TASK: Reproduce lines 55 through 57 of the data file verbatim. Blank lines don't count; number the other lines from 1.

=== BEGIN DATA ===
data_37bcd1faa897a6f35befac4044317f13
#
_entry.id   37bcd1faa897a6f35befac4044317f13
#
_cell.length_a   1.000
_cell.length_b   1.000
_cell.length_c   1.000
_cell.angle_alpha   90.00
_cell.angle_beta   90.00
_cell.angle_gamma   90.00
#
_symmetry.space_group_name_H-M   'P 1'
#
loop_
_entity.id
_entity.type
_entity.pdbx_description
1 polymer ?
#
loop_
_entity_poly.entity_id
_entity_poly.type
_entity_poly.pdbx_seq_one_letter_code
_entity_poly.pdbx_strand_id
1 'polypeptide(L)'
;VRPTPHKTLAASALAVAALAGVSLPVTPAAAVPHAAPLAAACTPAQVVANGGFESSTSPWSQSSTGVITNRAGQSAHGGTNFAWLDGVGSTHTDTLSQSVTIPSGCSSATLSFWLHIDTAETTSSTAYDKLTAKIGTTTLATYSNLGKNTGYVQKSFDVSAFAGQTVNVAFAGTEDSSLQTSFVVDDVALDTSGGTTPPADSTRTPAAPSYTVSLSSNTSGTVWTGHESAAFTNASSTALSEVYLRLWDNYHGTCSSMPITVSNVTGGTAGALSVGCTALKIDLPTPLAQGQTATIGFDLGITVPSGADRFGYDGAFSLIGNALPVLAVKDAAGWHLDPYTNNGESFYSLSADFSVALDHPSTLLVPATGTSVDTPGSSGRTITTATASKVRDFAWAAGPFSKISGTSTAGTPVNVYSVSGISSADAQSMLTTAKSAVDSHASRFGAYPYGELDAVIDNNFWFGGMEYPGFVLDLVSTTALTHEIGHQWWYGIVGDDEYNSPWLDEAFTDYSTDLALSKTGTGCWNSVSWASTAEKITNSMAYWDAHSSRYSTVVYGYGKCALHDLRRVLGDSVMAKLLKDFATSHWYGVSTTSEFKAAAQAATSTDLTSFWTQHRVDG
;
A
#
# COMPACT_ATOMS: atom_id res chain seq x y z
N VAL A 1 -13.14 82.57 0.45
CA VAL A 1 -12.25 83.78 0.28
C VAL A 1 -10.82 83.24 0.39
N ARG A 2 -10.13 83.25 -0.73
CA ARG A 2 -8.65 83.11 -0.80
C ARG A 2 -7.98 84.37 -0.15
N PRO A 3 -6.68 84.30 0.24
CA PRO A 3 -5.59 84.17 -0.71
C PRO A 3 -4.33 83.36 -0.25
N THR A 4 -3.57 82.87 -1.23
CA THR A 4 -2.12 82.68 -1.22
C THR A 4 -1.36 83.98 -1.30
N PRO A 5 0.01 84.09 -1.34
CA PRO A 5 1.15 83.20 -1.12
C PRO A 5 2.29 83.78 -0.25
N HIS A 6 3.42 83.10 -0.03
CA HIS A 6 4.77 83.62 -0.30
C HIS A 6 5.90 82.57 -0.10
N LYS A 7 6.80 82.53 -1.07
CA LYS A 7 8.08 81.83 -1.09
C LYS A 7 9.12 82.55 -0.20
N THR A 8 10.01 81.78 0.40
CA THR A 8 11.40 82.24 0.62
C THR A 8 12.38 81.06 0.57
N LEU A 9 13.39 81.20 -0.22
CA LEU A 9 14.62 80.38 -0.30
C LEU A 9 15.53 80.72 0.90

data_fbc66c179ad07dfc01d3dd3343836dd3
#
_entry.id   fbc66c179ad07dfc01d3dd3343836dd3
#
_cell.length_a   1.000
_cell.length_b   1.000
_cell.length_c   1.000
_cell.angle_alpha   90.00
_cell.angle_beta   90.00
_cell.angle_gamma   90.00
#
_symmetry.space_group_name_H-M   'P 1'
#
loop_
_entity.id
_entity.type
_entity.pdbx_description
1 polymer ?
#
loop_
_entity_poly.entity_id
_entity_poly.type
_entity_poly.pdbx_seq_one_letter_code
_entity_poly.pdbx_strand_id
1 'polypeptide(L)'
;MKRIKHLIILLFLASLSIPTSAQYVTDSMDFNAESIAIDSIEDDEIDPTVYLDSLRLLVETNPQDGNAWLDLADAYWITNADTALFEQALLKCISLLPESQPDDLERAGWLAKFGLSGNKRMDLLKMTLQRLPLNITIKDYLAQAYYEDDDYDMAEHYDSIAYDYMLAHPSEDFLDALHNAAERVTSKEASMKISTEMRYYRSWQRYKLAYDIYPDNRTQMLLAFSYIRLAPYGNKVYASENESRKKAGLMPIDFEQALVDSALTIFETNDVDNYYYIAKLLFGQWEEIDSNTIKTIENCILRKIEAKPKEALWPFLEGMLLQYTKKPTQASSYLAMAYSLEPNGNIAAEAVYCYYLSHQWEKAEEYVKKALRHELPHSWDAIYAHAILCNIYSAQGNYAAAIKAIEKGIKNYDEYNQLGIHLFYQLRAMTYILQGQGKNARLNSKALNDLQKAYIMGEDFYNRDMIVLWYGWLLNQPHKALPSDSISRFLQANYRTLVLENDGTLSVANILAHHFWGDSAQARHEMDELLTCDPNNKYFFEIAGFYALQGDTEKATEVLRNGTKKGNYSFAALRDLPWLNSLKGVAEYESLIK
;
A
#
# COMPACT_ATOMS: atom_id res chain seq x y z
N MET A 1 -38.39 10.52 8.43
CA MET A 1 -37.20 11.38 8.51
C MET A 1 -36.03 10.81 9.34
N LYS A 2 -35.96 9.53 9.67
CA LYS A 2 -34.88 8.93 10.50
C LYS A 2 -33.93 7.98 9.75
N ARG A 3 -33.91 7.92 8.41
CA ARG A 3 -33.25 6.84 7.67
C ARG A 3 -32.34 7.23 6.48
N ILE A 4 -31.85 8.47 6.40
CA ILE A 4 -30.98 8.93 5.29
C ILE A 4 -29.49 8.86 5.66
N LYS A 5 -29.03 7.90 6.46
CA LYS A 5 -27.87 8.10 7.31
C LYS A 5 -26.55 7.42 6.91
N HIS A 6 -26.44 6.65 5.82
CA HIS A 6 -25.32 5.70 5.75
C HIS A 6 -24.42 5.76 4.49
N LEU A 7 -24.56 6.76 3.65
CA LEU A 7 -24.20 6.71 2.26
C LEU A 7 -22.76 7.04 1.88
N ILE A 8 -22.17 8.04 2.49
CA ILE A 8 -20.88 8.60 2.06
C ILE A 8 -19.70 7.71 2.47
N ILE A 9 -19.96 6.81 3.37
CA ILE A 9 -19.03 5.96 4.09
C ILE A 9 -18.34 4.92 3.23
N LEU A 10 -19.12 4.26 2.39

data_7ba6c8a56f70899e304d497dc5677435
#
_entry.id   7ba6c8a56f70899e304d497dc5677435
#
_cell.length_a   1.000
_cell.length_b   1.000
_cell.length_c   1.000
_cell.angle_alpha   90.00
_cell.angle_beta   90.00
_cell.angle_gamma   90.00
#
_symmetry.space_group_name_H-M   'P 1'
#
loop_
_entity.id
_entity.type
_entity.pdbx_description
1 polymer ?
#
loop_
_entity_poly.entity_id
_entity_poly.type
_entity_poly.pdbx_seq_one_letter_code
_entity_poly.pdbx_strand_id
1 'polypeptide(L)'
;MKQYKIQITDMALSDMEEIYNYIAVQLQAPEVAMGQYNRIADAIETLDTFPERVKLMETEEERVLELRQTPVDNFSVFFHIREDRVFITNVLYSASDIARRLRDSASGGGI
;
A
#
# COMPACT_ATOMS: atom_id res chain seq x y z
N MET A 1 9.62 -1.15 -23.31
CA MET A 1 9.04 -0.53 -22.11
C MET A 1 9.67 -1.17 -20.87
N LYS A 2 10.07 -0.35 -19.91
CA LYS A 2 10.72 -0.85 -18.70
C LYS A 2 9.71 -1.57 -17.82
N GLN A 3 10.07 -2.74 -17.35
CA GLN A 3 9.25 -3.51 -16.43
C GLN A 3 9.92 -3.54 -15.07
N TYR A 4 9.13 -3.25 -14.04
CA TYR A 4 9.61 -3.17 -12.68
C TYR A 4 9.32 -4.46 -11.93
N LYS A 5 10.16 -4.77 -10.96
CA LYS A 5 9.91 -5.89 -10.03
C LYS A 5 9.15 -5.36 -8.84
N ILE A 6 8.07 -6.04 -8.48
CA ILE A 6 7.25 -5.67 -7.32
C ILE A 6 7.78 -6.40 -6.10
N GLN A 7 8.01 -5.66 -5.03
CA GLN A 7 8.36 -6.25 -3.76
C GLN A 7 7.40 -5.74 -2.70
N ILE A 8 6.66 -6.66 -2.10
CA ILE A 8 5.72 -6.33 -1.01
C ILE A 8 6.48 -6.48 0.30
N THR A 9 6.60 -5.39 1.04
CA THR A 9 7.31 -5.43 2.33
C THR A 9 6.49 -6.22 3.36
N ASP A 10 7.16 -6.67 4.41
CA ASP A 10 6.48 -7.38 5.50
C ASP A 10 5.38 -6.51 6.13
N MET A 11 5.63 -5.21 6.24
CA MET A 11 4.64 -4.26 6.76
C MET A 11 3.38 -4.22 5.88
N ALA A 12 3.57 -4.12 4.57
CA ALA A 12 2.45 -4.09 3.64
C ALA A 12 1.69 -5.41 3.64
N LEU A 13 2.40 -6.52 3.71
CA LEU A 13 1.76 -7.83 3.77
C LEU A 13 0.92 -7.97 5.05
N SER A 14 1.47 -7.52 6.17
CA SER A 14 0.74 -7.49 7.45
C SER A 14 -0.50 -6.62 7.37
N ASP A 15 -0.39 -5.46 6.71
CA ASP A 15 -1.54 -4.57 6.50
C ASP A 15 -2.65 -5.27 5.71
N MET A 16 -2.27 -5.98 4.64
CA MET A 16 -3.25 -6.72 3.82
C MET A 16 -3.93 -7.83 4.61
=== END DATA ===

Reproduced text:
N LEU A 9 13.39 81.20 -0.22
CA LEU A 9 14.62 80.38 -0.30
C LEU A 9 15.53 80.72 0.90